Brexit backlash fails to materialise for Northern Ireland’s retail sector.
It seems that Northern Ireland has managed to remain remarkably immune to post-referendum economic decline, according to new figures published this month.
Northern Ireland has been cushioned from the economic fallout of Brexit to some extent by its border with Ireland. Maintaining this ready access to European markets has meant that its retail outlets have been thriving in the face of doom-and-gloom predictions. Unemployment in Northern Ireland is at its lowest since 2009, which is a sure sign of economic health and confidence. See http://www.irishnews.com/business/2016/09/20/news/no-sign-of-brexit-backlash-as-northern-ireland-retail-sector-builds-698431/?ref=yfp for a more detailed discussion.
The retail sector in Northern Ireland seems to be thriving in line with the new economic prosperity. Several high street giants like Greggs and Moss Bros have recently expanded into the region, and other stalwarts such as Starbucks are extending their reach. Moreover, the pound has fallen against the euro for now, so shoppers from southern Ireland are coming north to get better value for money. It is hoped that the influx of southern shoppers into the region will promote regeneration and development of commercial properties. With people flocking north out of places like Dublin shopfitting specialists, building firms, commercial property agents and brokers will surely receive a welcome boost.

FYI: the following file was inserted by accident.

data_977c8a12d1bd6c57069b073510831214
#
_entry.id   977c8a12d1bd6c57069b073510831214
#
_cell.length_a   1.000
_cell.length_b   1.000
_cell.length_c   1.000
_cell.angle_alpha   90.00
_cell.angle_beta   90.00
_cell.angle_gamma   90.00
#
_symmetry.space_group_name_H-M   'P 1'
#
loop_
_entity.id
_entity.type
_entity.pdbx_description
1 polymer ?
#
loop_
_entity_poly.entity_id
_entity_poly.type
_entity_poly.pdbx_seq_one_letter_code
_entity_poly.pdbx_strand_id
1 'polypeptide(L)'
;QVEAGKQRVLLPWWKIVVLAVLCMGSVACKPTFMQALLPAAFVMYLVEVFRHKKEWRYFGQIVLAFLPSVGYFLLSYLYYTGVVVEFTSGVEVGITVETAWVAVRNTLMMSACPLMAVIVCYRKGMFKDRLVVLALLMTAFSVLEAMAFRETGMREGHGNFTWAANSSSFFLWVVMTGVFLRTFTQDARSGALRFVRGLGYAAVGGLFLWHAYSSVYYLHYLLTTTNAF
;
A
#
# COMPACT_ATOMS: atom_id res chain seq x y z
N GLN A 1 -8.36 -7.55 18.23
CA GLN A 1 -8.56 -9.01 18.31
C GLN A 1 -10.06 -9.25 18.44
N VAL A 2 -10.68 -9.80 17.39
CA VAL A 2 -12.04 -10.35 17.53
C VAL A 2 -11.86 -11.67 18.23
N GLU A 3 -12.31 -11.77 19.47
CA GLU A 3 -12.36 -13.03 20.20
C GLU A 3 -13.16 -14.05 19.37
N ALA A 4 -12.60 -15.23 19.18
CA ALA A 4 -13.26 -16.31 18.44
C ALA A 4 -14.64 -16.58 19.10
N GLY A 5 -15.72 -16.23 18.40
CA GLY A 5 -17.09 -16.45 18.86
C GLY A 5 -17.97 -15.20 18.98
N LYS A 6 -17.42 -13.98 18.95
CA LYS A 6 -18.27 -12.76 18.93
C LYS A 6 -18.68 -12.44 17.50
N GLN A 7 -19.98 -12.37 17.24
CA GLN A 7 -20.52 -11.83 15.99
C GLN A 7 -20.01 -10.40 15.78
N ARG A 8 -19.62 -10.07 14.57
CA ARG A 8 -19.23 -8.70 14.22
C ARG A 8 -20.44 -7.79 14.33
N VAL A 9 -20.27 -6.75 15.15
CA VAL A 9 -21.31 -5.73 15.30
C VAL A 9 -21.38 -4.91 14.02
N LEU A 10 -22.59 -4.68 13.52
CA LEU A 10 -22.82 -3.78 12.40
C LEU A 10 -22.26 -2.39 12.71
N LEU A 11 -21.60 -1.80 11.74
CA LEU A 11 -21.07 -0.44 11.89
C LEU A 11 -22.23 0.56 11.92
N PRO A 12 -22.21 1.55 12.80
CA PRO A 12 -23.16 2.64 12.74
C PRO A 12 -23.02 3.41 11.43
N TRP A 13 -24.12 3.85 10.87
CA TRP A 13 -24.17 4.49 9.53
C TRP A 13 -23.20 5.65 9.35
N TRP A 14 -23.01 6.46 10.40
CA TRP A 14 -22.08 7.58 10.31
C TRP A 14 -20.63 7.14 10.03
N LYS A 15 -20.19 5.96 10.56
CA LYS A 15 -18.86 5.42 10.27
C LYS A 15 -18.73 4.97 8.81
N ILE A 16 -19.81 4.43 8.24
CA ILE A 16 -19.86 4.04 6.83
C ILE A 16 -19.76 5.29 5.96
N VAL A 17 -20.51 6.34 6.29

Available retail units
Ironically, Belfast in particular suffered a number of retail outlet closures during the recession. These spaces are now being rejuvenated by high street and boutique retail expansion. There are good times ahead for all aspects of commercial development, and related industries such as commercial interior design are enjoying a flourishing trade. Dublin shopfitting companies have brought their creative flair to Belfast’s City Quays in the past, and during this next phase of expansion, creative industries will again receive an injection of energy and optimism.
The Northern Ireland Independent Retail Trade Association (NIIRTA) has welcomed the Bank of England’s recent decision to cut interest rates. They hope this move will increase household spending and consumer confidence. This is another indication that retail in Northern Ireland is one of the areas that is immune to the Brexit effect. Currently, town centres (as opposed to cities) in the region have twice the number of vacant retail premises than the UK average. Hopefully, the new economic vibrancy will filter down and bring communities new opportunities to improve and progress.